The Drawback of Paralleling LED Drivers

We have touched on the benefits of LED drivers in parallel. But there are some downsides to the concept of paralleling LED drivers.

You should note some of the key points when using parallel LED drivers.

  • Higher Leakage Current
  • Lower Efficiency Compared With Single LED Driver
  • EMI Issues
  • Stability
  • Higher Dimming Interface Driving Capability Needed
  • Only Suitable for Constant Current LED Drivers

Higher Leakage Current

The leakage current is the current that flows in an unwanted conductive part. Leakage current flows when the ideal current equals zero. It also occurs when the LED system is in an off state.

Parallel LED drivers prove to increase leakage current. This isn’t great news because it can cause the following;

  • Leakage current triggers intermittent tripping of LED systems.
  • It also triggers an increase in voltage on the conductive part that are accessible
  • Excessive waste of energy

Lower Efficiency Compared With Single LED Driver

Parallel LED drivers have lower efficiency compared to the traditional single LED driver connection. The parallel LED driver falls short of efficiency due to a much lesser resultant voltage than a single LED driver.

EMI Issues

Electromagnetic interference is one problem with LED lighting that’s worth consideration. LED lighting systems emit electromagnetic properties that cause damage to radio signals in the environment.

The LED drivers play a vital role in this mix. The set up of parallel LED drivers boosts the electromagnetic activities of the system. The LED system tends to emit noise(EMI) with the DC switching system and pulse width modulation.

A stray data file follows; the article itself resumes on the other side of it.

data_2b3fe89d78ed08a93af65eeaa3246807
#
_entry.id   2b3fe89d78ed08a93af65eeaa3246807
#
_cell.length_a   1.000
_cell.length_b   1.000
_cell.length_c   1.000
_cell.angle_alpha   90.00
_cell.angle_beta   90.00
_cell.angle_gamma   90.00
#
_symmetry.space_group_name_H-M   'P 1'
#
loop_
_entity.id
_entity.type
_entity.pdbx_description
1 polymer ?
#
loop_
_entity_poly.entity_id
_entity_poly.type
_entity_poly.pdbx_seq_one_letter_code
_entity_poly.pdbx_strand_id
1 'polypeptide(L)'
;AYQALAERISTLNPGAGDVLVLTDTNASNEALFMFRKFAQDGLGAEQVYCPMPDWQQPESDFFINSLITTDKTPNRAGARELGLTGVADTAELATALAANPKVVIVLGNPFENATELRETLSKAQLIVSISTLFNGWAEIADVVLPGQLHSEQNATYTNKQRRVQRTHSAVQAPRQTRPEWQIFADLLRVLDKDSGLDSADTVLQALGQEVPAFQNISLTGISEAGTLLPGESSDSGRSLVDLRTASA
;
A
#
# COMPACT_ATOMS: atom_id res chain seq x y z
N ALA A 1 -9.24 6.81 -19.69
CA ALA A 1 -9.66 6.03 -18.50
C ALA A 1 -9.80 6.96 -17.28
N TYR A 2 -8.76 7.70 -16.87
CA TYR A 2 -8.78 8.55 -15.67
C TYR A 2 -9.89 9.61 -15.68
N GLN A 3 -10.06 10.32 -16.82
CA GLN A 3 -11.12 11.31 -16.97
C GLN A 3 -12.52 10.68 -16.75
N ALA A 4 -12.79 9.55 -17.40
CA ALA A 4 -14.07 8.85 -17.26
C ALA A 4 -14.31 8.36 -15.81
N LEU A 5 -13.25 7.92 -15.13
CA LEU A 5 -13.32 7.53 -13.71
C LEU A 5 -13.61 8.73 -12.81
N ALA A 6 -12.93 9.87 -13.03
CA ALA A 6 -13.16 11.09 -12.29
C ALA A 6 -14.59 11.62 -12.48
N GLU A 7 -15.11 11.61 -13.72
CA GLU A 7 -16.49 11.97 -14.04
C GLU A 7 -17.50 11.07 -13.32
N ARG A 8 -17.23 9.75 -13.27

The stability of the LED driver is primary. The primary aim of the LED driver is to power the LED fixture by sending the appropriate input current. However, we can question the stability of the LED driver when the LED fixture displays current fluctuation.

LED drivers in parallel tend to give less in terms of stability. Although there is a higher power, the current inflow tends to be unstable. Hence an unstable output by the LED fixtures.

And the most important thing is to confirm with the manufacturer if their constant current LED drivers support parallel usage. You can only do the parallel after getting approval from your supplier. There is still risk that it gets unstable after parallel.

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Higher Dimming Interface Driving Capability Needed

The dimming feature is one selling point of the LED lighting fixture. There are two dimming methods: analog dimming and pulse width modulation (PWM). But the issue is that the analog dimming method provides less accuracy.

Dimming interface steps in to solve the problem as it converts analog dimming signal into the more accurate pulse width modulation signal.

Using parallel LED drivers means that there are multiple LED drivers in the connection. Hence will need a dimming interface with a higher driving ability for effective dimming.

Only Suitable for Constant Current LED Drivers

The Constant current LED drivers function on an assigned range of currents, maintaining the same current throughout the circuit.

Its build-up supports its connection with multiple LEDs in parallel. This streamlines your choice of LED drivers for higher power output.


One key thing to note in LED lighting design is that all actions depend on related factors. So whether or not you can put a LED driver in parallel is dependent on some factors. Fixture designers should understand and consider the necessary factors before taking action.